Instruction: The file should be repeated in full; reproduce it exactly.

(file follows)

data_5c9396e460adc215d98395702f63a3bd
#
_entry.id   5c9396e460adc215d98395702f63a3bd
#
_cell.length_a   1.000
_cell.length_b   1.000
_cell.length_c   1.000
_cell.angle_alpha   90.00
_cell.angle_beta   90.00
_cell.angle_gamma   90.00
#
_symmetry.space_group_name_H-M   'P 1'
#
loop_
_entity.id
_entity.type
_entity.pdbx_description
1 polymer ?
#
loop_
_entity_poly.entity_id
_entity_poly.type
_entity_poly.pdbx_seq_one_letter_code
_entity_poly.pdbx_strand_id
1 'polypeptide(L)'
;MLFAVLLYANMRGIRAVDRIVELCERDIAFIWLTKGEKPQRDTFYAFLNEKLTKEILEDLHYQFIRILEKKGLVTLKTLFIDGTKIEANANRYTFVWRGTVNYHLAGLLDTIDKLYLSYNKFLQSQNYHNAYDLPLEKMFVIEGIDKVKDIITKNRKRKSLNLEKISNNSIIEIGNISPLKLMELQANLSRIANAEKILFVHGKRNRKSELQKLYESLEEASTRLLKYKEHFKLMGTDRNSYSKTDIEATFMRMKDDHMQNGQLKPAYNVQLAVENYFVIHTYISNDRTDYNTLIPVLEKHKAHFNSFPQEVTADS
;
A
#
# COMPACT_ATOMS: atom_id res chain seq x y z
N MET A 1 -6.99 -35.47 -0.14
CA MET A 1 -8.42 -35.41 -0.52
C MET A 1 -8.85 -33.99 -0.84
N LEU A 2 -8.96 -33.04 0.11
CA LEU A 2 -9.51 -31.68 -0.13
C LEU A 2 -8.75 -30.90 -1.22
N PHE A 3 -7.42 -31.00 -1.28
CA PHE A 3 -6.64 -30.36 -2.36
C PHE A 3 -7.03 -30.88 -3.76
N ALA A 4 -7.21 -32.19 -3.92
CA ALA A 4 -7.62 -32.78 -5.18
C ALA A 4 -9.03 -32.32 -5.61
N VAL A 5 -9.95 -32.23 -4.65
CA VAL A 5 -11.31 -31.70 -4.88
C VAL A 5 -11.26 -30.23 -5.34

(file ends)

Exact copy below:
data_5c9396e460adc215d98395702f63a3bd
#
_entry.id   5c9396e460adc215d98395702f63a3bd
#
_cell.length_a   1.000
_cell.length_b   1.000
_cell.length_c   1.000
_cell.angle_alpha   90.00
_cell.angle_beta   90.00
_cell.angle_gamma   90.00
#
_symmetry.space_group_name_H-M   'P 1'
#
loop_
_entity.id
_entity.type
_entity.pdbx_description
1 polymer ?
#
loop_
_entity_poly.entity_id
_entity_poly.type
_entity_poly.pdbx_seq_one_letter_code
_entity_poly.pdbx_strand_id
1 'polypeptide(L)'
;MLFAVLLYANMRGIRAVDRIVELCERDIAFIWLTKGEKPQRDTFYAFLNEKLTKEILEDLHYQFIRILEKKGLVTLKTLFIDGTKIEANANRYTFVWRGTVNYHLAGLLDTIDKLYLSYNKFLQSQNYHNAYDLPLEKMFVIEGIDKVKDIITKNRKRKSLNLEKISNNSIIEIGNISPLKLMELQANLSRIANAEKILFVHGKRNRKSELQKLYESLEEASTRLLKYKEHFKLMGTDRNSYSKTDIEATFMRMKDDHMQNGQLKPAYNVQLAVENYFVIHTYISNDRTDYNTLIPVLEKHKAHFNSFPQEVTADS
;
A
#
# COMPACT_ATOMS: atom_id res chain seq x y z
N MET A 1 -6.99 -35.47 -0.14
CA MET A 1 -8.42 -35.41 -0.52
C MET A 1 -8.85 -33.99 -0.84
N LEU A 2 -8.96 -33.04 0.11
CA LEU A 2 -9.51 -31.68 -0.13
C LEU A 2 -8.75 -30.90 -1.22
N PHE A 3 -7.42 -31.00 -1.28
CA PHE A 3 -6.64 -30.36 -2.36
C PHE A 3 -7.03 -30.88 -3.76
N ALA A 4 -7.21 -32.19 -3.92
CA ALA A 4 -7.62 -32.78 -5.18
C ALA A 4 -9.03 -32.32 -5.61
N VAL A 5 -9.95 -32.23 -4.65
CA VAL A 5 -11.31 -31.70 -4.88
C VAL A 5 -11.26 -30.23 -5.34